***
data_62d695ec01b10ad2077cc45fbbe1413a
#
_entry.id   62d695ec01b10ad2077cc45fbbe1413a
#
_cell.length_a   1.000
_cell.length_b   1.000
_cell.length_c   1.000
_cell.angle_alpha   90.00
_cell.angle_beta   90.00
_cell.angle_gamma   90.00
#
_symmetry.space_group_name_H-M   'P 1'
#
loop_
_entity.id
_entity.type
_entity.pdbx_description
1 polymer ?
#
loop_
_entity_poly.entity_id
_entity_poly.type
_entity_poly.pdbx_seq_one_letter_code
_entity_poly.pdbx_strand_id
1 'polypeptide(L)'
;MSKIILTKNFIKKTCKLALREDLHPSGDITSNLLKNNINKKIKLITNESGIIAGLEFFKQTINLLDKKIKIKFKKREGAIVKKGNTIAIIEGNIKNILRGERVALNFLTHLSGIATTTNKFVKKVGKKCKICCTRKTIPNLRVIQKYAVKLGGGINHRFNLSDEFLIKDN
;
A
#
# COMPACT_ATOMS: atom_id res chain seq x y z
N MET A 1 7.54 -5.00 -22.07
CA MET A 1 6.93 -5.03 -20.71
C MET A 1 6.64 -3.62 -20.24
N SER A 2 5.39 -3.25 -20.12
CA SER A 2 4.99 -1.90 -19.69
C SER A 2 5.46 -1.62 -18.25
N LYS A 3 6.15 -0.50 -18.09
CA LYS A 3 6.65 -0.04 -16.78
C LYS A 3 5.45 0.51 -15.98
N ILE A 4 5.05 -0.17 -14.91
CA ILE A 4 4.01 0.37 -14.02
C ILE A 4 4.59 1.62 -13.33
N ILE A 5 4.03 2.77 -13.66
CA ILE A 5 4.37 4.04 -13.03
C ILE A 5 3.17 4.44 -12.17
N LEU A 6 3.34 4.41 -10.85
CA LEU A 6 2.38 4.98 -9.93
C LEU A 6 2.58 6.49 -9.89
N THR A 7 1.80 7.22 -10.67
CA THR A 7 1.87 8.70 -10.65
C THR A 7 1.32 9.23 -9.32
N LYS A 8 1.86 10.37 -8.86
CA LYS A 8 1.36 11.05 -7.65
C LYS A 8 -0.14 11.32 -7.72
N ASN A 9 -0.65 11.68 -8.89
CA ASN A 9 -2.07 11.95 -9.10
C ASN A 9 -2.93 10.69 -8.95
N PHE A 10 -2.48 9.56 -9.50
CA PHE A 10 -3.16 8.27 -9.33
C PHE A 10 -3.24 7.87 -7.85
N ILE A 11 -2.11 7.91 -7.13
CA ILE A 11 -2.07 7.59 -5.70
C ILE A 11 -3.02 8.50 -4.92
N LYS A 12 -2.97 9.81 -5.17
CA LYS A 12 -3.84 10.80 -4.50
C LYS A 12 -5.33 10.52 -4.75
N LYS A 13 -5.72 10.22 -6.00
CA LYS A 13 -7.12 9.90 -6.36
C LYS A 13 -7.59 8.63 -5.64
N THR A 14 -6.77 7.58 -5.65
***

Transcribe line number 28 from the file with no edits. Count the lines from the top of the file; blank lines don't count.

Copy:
A